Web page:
In my opinion, I have always felt that sport are a good stress reliever for children as well as adults. Dr. Kisicki was in complete agreement. He said that being physically active, tunes down the autonomic stress of society, and is a great way to relieve tension. He recommended that children find a release of their own:

  • A favorite sport
  • Hanging out with friends
  • Church
  • Boy Scouts
  • Chess Club
  • Speech or Debate clubs
  • Anything where they can achieve some sort of progress and increase their self esteem
Courtesy of Shutterstock Royalty-free stock photo by Pixel-Shot

Decompressing with Technology:

For my children, one of their favorite way to wind down is to lose themselves in their video games. I asked Dr. Kisicki if screen time and video games are a healthy way for a child to decompress. He reminded me that there is such a tremendous generation gap between our childhood experiences and that of our children. Unfortunately, as a parent, we cannot even begin to understand what technology means to them. In the world we live in, it is a HUGE part of their lives. He suggested:

  • Be mindful of their desire to dive into technology, and understand that it is a different world than we grew up in
  • Be present, check in, know what they’re doing
  • Know who they’re communicating with
  • Be mindful of the kind of language they are hearing, things they are seeing. Unsupervised may take dark turns.
  • Violent games have a different effect on different children. Some can be stress relieving, others can be agitating and desensitizing

Helping Children with Friendship Anxieties:

With my daughter, I have noticed there is an increased amount of stress when dealing with what I call, the “girl drama”. Conflict arises when girls have disagreements or arguments, causing tears, frustration and at times, students suggesting that they do not want to return to school. I asked Dr. Kisicki how to relieve the anxieties friendship conflicts and he suggests listening and being supportive:

  • Modeling: Show children how to handle issues of conflict by modeling how we as adults, take care of our own issues with work, friends, and relationships at home. Discuss the feeling of being frustrated, and not being overwhelmed by the situation. Children will learn how to cope by watching mom and dad.
  • If there is a serious conflict, address issues related to safety: Help the child understand their feelings, and explain why they are feeling this way. Rather than stressing over solving the problem, let them know that sometimes time can solve issues.
  • Remind them that sometimes, there is no resolution, you just need to move on.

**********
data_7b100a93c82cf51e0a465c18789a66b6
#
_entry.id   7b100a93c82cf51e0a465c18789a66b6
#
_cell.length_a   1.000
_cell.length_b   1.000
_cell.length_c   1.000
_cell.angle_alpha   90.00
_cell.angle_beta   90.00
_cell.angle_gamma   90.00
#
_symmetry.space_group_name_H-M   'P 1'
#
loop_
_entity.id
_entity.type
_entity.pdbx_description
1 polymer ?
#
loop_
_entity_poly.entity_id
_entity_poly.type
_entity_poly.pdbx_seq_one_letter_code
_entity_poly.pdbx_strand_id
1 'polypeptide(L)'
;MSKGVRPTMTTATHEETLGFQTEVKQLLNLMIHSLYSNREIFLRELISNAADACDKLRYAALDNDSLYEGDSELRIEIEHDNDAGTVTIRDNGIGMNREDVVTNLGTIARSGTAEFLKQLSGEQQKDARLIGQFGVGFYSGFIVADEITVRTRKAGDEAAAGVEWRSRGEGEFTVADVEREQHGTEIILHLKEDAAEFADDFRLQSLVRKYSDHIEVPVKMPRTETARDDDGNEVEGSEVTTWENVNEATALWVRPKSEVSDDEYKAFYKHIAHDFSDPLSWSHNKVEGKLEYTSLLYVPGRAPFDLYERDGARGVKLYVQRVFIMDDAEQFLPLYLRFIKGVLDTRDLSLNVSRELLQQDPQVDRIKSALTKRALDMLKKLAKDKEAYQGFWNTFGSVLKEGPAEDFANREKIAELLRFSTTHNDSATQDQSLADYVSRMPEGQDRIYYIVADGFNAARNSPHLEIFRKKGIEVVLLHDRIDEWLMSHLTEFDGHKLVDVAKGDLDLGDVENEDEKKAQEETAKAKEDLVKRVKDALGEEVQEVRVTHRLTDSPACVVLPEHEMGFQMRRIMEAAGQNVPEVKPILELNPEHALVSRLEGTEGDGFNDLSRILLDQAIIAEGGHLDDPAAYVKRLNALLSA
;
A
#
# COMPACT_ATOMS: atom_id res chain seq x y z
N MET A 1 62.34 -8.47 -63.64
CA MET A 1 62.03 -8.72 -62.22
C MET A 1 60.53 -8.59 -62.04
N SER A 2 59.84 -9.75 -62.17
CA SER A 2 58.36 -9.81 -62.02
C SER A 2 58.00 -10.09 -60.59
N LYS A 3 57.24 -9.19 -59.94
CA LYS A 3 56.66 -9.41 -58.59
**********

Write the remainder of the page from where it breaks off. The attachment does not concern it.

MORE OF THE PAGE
Helpful Resources for Children and Families Through Stressful Seasons:

Dr. Kisick also shared resources that are available through Kaiser Permanente to help parents better support children through stressful seasons:

  • Mental health services for parents. When child has a hard time, it can affect the parent
  • Counseling services
  • Parenting groups
  • Intensive outpatient services.
  • Medication services
  • Kids may be acting out because of things they are struggling at home, school, etc.

I was so excited to speak with Dr. Kisick about these issues that are at the forefront of our lives at the moment. As a parent, I’m always wondering if my parenting style is over the top, or not enough; if I need to step in more, or not enough. It was relieving to hear from him, that may of the questions I posed, are the exact same as most parents he see’s in his practice. It is nice to have the reassurance that you are doing the right things and making the right decisions for your family.

It’s great that a health care provider like Kaiser Permanente Orange County and their physicians, go beyond simply offering health insurance coverage. They become a families’ health care partner. Whether explaining the nitty-gritty on how to read plan coverage, to sharing what to expect at doctor’s visits, to making sense of the latest in health care news, they’re a great source of information for moms and families. As a Kaiser Permanente member, you’ll have the ability to select from many services such as: primary and urgent care, emergency facilities, labor and delivery, pharmacy, and lab all housed under one roof. The ability to choose your own doctor based on their specialty is an added bonus. Additionally, when you register through kp.org you can view most lab results, email your doctor’s office non-urgent questions, schedule and cancel routine appointments, and even manage a family member’s health. Find out more today at: kp.org/orangecounty.